Thursday, 01 November 2007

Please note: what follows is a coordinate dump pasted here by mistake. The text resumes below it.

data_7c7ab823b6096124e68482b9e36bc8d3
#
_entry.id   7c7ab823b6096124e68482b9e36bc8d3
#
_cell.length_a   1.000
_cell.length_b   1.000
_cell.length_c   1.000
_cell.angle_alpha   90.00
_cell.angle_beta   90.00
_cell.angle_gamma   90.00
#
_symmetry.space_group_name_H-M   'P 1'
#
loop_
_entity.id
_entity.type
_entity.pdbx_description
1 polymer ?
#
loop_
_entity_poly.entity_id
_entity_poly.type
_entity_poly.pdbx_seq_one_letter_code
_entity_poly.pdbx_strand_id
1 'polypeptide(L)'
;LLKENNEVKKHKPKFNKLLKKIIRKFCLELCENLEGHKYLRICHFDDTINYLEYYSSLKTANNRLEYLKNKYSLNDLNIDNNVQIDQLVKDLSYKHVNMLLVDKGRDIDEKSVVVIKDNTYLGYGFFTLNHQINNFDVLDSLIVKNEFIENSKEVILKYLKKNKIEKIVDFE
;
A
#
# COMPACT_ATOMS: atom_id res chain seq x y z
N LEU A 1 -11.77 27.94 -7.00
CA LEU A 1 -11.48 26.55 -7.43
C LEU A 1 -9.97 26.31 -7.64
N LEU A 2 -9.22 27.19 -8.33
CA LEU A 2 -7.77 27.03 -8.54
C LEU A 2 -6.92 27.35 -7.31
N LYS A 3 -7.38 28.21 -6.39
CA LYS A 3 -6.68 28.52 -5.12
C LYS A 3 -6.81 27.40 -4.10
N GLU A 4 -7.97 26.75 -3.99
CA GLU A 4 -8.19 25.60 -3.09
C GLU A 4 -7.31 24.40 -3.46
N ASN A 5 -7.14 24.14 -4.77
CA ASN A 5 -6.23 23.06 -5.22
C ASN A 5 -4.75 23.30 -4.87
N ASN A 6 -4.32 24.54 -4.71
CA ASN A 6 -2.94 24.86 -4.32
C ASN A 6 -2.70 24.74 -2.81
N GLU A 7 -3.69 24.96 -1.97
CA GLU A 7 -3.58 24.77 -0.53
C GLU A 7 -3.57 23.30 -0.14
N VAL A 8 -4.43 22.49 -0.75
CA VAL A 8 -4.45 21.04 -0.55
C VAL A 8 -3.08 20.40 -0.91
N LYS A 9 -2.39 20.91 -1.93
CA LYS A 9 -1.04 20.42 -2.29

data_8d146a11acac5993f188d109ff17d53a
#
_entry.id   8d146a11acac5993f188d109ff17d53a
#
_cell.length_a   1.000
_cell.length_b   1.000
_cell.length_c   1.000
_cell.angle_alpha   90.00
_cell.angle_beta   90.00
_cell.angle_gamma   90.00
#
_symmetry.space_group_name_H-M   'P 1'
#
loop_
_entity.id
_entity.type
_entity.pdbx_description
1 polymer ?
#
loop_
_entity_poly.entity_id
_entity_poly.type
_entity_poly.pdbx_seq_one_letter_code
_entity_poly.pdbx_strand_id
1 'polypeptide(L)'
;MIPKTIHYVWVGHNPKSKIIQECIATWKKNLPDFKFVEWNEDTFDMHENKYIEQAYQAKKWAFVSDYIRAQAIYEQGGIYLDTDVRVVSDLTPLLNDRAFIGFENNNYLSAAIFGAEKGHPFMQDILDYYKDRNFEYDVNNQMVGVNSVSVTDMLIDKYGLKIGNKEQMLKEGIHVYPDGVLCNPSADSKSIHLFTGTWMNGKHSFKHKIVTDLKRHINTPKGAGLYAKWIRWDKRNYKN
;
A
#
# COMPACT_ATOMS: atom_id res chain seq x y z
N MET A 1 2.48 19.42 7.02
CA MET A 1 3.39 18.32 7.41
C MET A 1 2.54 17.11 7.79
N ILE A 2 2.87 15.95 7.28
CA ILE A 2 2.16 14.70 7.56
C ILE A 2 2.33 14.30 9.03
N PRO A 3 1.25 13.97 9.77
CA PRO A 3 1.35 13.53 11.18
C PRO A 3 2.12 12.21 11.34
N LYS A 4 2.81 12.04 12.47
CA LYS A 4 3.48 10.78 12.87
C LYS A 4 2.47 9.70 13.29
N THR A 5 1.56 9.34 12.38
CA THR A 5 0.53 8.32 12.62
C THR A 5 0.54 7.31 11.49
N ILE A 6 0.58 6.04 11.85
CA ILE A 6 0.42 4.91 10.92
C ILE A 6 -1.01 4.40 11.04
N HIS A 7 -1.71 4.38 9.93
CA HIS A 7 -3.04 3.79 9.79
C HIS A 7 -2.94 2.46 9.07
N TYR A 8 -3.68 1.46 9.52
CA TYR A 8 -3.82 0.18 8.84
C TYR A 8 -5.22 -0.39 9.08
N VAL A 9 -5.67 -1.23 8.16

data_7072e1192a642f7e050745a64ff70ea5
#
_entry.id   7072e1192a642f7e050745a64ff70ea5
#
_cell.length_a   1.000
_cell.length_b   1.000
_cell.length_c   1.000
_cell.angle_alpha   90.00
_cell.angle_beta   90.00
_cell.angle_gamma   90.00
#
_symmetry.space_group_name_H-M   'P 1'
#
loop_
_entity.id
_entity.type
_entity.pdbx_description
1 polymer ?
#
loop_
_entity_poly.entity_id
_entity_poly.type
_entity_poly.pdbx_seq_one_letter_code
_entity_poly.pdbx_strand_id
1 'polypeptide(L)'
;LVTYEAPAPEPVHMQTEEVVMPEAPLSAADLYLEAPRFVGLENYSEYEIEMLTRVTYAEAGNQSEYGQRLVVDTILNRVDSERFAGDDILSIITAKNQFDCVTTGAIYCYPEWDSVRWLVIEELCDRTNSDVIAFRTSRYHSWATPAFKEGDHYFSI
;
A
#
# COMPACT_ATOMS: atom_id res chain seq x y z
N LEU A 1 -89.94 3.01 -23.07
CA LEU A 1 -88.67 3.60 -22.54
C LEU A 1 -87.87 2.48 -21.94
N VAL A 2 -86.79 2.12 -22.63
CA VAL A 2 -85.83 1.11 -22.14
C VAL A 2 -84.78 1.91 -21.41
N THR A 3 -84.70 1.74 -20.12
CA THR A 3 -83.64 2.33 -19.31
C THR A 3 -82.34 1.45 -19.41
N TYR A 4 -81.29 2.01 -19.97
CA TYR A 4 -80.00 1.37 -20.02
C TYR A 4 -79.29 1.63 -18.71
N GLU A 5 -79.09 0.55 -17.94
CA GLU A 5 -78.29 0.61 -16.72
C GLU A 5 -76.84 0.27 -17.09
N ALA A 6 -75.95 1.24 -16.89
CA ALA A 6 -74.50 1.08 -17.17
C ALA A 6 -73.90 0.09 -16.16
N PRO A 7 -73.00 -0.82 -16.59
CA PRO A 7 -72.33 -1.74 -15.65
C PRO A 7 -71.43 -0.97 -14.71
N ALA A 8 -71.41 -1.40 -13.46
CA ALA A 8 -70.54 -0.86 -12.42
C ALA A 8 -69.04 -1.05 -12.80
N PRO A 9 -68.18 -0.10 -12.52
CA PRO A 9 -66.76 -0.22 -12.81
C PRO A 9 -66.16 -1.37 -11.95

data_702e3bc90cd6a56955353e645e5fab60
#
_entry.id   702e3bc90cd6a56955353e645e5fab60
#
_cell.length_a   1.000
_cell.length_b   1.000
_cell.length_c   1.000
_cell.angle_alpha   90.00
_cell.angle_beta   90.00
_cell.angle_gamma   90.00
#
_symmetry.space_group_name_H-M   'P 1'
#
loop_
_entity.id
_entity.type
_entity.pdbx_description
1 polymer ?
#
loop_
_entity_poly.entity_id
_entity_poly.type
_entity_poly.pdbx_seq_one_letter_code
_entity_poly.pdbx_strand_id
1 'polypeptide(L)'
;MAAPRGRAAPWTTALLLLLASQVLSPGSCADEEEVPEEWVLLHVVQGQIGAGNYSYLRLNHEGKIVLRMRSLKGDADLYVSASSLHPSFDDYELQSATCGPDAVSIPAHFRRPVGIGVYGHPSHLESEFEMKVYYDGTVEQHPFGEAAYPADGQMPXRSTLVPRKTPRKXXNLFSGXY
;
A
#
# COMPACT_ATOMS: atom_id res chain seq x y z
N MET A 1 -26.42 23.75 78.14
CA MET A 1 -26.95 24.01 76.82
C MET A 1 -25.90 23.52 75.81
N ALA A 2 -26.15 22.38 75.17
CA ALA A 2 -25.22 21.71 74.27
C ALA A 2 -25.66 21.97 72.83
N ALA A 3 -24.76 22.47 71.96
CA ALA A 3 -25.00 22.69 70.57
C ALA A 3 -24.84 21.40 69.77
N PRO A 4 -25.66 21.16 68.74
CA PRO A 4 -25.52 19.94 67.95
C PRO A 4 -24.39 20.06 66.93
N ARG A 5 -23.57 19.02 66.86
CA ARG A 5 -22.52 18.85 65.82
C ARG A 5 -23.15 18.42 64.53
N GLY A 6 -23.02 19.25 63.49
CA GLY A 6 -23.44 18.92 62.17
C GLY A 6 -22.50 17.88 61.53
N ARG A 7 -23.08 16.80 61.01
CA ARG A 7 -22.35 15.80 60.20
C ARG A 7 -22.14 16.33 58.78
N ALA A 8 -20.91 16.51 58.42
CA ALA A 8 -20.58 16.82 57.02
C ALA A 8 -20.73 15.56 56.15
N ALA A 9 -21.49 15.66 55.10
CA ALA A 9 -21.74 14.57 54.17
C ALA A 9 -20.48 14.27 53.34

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Joe Posnanski on Why Bruce Matters (to Him in Japan) Regular readers can count on one hand the number of times I've written a link post; that's because I consider such appropriations the equivalent of blasting music from moving cars: you want credit for having taste enough to love what you're listening to. So I try to avoid other people's prose (yeah you know me) and declaring it telling/moving/compelling/&c.—but on the rare occasion I do so, I hope you take my recommendation seriously. In this case, I'm pointing to Joe Posnanski's inspired (not inspiring) account of a bout of crippling back pain in Japan. Posnanski's quickly becoming one of my favorite writers: he reads with an enthusiasm and voraciousness I don't often encounter and writes with unparalleled humanity. Offhand, the only person I can think of who moves me as much or as frequently as Posnanski would be Wally—both communicate the content of particular experience expansively. (Others may move you intellectually, but few writers can make you remember what it was like to feel before you could think. I mean this as the highest of compliments.) Joe and Wally make you remember the joy of uncritical fandom. You feel what they do because they do real good with words. I don't. Especially when I can't draft posts. (Hope you don't mind your Acephalous raw.) That said: I can't recommend Posnanski's most recent post highly enough, even if you're not a fan of Springsteen and know nothing about baseball. More below the fold: I didn’t hear “Born to Run”—the album—until I was in college. And, like countless other kids, I listened to it over and over and over again, even though none of the songs really spoke to me, not literally. I don’t know anything about cars or the backstreets of the big city, and I haven’t really been around too many people like Eddie or the Magic Rat or the barefoot girl sitting on the hood of a Dodge (drinking warm beer in the soft summer rain). I still have absolutely no idea what Tenth Avenue Freeze Out is supposed to be about. I guess Bad Scooter was searching for his groove. But it doesn’t matter, not to me. There was something electric in the music, something I NEEDED to hear at that moment in my life, something I still love to hear, something about wanting to bust out and make a name for yourself and just be heard, man. I was like most of my friends, I had this nameless ambition to do something, be something, but also this overriding suspicion that I was going to live a half life with a dead-end, John Cusack, “I don’t want to sell anything bought or processed, or buy anything sold or processed, or process anything sold, bought or processed, or repair anything …” kind of job. Bruce shouted down that fear. We’re gonna get to the place where we really wanna go and then we’ll walk in the sun. Other Bruce albums and songs through the years have had that sort...

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